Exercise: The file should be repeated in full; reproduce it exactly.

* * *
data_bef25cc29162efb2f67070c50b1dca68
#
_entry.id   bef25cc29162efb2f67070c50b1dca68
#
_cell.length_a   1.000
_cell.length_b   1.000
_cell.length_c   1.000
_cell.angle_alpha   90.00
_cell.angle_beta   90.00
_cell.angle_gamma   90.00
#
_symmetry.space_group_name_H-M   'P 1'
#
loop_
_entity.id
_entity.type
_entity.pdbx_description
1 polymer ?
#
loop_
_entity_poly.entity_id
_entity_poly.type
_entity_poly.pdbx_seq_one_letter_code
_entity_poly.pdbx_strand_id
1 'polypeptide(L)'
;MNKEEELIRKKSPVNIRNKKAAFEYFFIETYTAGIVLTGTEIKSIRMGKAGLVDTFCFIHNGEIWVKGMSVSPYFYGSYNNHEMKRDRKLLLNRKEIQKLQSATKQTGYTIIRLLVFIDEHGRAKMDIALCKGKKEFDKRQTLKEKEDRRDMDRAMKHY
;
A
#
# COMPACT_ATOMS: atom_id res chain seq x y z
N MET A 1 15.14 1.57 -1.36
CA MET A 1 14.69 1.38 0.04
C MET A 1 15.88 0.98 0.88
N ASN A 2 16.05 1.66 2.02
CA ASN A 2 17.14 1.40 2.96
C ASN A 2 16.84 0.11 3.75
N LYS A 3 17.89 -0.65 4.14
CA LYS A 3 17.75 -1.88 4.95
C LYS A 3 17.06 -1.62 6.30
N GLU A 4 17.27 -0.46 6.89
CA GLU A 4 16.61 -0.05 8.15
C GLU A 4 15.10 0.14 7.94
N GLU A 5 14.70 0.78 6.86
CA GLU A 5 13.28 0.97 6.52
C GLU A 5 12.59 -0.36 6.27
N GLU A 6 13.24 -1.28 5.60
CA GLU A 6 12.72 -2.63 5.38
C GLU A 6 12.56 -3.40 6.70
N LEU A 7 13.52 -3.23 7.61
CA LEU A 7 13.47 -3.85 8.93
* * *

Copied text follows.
data_bef25cc29162efb2f67070c50b1dca68
#
_entry.id   bef25cc29162efb2f67070c50b1dca68
#
_cell.length_a   1.000
_cell.length_b   1.000
_cell.length_c   1.000
_cell.angle_alpha   90.00
_cell.angle_beta   90.00
_cell.angle_gamma   90.00
#
_symmetry.space_group_name_H-M   'P 1'
#
loop_
_entity.id
_entity.type
_entity.pdbx_description
1 polymer ?
#
loop_
_entity_poly.entity_id
_entity_poly.type
_entity_poly.pdbx_seq_one_letter_code
_entity_poly.pdbx_strand_id
1 'polypeptide(L)'
;MNKEEELIRKKSPVNIRNKKAAFEYFFIETYTAGIVLTGTEIKSIRMGKAGLVDTFCFIHNGEIWVKGMSVSPYFYGSYNNHEMKRDRKLLLNRKEIQKLQSATKQTGYTIIRLLVFIDEHGRAKMDIALCKGKKEFDKRQTLKEKEDRRDMDRAMKHY
;
A
#
# COMPACT_ATOMS: atom_id res chain seq x y z
N MET A 1 15.14 1.57 -1.36
CA MET A 1 14.69 1.38 0.04
C MET A 1 15.88 0.98 0.88
N ASN A 2 16.05 1.66 2.02
CA ASN A 2 17.14 1.40 2.96
C ASN A 2 16.84 0.11 3.75
N LYS A 3 17.89 -0.65 4.14
CA LYS A 3 17.75 -1.88 4.95
C LYS A 3 17.06 -1.62 6.30
N GLU A 4 17.27 -0.46 6.89
CA GLU A 4 16.61 -0.05 8.15
C GLU A 4 15.10 0.14 7.94
N GLU A 5 14.70 0.78 6.86
CA GLU A 5 13.28 0.97 6.52
C GLU A 5 12.59 -0.36 6.27
N GLU A 6 13.24 -1.28 5.60
CA GLU A 6 12.72 -2.63 5.38
C GLU A 6 12.56 -3.40 6.70
N LEU A 7 13.52 -3.23 7.61
CA LEU A 7 13.47 -3.85 8.93